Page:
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Artificial Intelligence, Income Distribution and Economic Growth

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  • Gries, Thomas
  • Naudé, Wim

Abstract

The economic impact of Artificial Intelligence (AI) is studied using a (semi) endogenous growth model with two novel features. First, the task approach from labor economics is reformulated and integrated into a growth model. Second, the standard represen- tative household assumption is rejected, so that aggregate demand restrictions can be introduced. With these novel features it is shown that (i) AI automation can decrease the share of labor income no matter the size of the elasticity of substitution between AI and labor, and (ii) when this elasticity is high, AI will unambiguously reduce aggre- gate demand and slow down GDP growth, even in the face of the positive technology shock that AI entails. If the elasticity of substitution is low, then GDP, productivity and wage growth may however still slow down, because the economy will then fail to benefit from the supply-side driven capacity expansion potential that AI can deliver. The model can thus explain why advanced countries tend to experience, despite much AI hype, the simultaneous existence of rather high employment with stagnating wages, productivity, and GDP.

Suggested Citation

  • Gries, Thomas & Naudé, Wim, 2020. "Artificial Intelligence, Income Distribution and Economic Growth," GLO Discussion Paper Series 632, Global Labor Organization (GLO).
  • Handle: RePEc:zbw:glodps:632
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    Cited by:

    1. Gries, Thomas & Naudé, Wim, 2021. "Modelling Artificial Intelligence in Economics," IZA Discussion Papers 14171, Institute of Labor Economics (IZA).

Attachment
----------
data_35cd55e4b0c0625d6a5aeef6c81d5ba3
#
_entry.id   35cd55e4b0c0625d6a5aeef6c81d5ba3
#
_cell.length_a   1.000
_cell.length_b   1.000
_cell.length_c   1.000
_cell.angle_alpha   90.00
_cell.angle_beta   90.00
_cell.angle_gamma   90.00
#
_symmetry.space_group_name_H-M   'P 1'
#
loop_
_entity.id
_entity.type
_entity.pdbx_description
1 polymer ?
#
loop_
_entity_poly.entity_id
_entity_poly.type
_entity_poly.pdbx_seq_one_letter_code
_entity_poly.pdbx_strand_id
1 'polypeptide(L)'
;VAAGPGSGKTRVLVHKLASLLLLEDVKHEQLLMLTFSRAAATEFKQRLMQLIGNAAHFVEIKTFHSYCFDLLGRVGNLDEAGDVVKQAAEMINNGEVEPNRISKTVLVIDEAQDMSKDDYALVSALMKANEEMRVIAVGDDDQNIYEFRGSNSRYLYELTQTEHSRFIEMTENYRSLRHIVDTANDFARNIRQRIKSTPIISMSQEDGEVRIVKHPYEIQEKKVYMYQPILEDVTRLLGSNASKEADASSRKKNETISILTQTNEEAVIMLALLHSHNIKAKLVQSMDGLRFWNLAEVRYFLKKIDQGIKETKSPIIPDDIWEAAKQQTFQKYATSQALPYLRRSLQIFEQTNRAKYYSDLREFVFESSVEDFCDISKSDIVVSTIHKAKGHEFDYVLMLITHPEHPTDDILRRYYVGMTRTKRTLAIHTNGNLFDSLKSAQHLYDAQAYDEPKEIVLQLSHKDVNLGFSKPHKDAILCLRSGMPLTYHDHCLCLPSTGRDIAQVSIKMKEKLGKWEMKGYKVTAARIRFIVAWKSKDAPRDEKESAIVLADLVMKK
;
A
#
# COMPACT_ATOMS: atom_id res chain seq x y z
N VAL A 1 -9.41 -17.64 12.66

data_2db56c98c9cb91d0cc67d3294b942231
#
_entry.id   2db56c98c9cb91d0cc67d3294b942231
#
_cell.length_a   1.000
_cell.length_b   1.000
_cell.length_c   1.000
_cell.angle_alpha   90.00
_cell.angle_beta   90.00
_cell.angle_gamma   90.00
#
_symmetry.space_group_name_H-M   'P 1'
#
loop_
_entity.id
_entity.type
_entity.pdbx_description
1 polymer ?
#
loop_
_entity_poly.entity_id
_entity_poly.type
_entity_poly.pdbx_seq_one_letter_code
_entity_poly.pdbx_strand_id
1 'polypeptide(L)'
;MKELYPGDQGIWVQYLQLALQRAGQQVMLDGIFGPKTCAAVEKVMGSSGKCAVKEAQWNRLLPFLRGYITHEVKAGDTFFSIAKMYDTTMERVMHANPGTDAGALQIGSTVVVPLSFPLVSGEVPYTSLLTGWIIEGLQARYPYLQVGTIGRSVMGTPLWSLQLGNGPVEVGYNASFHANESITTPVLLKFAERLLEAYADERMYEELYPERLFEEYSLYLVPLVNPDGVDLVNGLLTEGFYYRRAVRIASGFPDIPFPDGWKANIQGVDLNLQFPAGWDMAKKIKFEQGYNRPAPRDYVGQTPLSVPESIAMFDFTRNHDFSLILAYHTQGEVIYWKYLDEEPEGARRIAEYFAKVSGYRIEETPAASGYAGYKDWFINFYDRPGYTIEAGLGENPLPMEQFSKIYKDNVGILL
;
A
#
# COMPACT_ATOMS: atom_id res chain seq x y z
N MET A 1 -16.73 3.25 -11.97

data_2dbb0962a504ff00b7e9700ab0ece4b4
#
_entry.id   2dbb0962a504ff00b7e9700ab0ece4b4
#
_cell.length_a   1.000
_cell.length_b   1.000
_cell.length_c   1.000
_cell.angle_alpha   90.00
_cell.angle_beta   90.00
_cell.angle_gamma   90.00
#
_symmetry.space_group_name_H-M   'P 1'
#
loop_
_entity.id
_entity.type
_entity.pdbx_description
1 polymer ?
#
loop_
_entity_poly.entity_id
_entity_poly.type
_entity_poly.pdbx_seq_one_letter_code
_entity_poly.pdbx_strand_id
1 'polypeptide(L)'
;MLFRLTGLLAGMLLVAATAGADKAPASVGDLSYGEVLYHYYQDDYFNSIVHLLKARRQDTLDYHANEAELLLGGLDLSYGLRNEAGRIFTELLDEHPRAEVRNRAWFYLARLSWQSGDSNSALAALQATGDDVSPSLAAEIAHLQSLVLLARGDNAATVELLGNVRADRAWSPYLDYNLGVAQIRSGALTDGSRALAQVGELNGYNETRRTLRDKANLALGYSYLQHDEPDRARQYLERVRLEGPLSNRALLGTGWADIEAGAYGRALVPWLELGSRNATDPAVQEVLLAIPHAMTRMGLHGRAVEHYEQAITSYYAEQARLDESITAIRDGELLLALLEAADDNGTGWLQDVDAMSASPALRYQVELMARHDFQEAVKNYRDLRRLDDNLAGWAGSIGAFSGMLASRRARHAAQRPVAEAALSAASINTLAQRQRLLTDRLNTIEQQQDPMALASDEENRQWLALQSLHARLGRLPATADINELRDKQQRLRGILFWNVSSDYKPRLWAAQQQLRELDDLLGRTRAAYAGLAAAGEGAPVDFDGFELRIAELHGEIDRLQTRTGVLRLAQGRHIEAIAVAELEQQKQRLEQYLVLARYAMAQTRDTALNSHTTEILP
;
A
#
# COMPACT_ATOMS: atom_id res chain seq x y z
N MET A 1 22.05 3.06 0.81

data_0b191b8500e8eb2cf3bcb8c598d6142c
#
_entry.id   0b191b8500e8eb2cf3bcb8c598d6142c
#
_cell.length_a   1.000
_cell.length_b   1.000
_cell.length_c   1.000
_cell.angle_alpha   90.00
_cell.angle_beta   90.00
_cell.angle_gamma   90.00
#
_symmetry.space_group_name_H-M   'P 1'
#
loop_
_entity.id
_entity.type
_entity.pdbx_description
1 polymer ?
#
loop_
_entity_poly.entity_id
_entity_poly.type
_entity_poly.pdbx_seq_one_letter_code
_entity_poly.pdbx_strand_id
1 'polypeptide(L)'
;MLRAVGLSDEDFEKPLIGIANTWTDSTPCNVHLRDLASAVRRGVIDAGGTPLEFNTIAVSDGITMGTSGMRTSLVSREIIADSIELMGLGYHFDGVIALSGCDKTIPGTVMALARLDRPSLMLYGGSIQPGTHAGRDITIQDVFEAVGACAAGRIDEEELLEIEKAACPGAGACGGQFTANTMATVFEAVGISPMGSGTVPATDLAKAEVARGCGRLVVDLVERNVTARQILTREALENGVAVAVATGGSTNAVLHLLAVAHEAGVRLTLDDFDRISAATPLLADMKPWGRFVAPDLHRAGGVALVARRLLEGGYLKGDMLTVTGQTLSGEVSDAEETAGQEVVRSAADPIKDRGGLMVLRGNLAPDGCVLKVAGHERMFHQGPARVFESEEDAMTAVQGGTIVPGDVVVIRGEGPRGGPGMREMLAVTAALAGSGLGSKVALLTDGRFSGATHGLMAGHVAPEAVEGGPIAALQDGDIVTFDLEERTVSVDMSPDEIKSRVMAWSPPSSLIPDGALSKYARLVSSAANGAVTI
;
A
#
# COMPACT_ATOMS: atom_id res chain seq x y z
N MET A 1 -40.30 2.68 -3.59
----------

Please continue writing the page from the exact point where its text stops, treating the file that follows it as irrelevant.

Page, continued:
2. Gries, Thomas & Naudé, Wim, 2020. "Extreme Events, Entrepreneurial Start-Ups, and Innovation: Theoretical Conjectures," IZA Discussion Papers 13835, Institute of Labor Economics (IZA).
    3. Gries, Thomas & Naudé, Wim, 2021. "The Race of Man and Machine: Implications of Technology When Abilities and Demand Constraints Matter," IZA Discussion Papers 14341, Institute of Labor Economics (IZA).
    4. Vlačić, Božidar & Corbo, Leonardo & Costa e Silva, Susana & Dabić, Marina, 2021. "The evolving role of artificial intelligence in marketing: A review and research agenda," Journal of Business Research, Elsevier, vol. 128(C), pages 187-203.
    5. Naudé, Wim, 2020. "Industrialization under Medieval Conditions? Global Development after COVID-19," GLO Discussion Paper Series 704, Global Labor Organization (GLO).

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    More about this item

    Keywords

    Technology; artificial intelligence; productivity; labor demand; income distribution; growth theory;
    All these keywords.

    JEL classification:

    • O47 - Economic Development, Innovation, Technological Change, and Growth - - Economic Growth and Aggregate Productivity - - - Empirical Studies of Economic Growth; Aggregate Productivity; Cross-Country Output Convergence
    • O33 - Economic Development, Innovation, Technological Change, and Growth - - Innovation; Research and Development; Technological Change; Intellectual Property Rights - - - Technological Change: Choices and Consequences; Diffusion Processes
    • J24 - Labor and Demographic Economics - - Demand and Supply of Labor - - - Human Capital; Skills; Occupational Choice; Labor Productivity
    • E21 - Macroeconomics and Monetary Economics - - Consumption, Saving, Production, Employment, and Investment - - - Consumption; Saving; Wealth
    • E25 - Macroeconomics and Monetary Economics - - Consumption, Saving, Production, Employment, and Investment - - - Aggregate Factor Income Distribution

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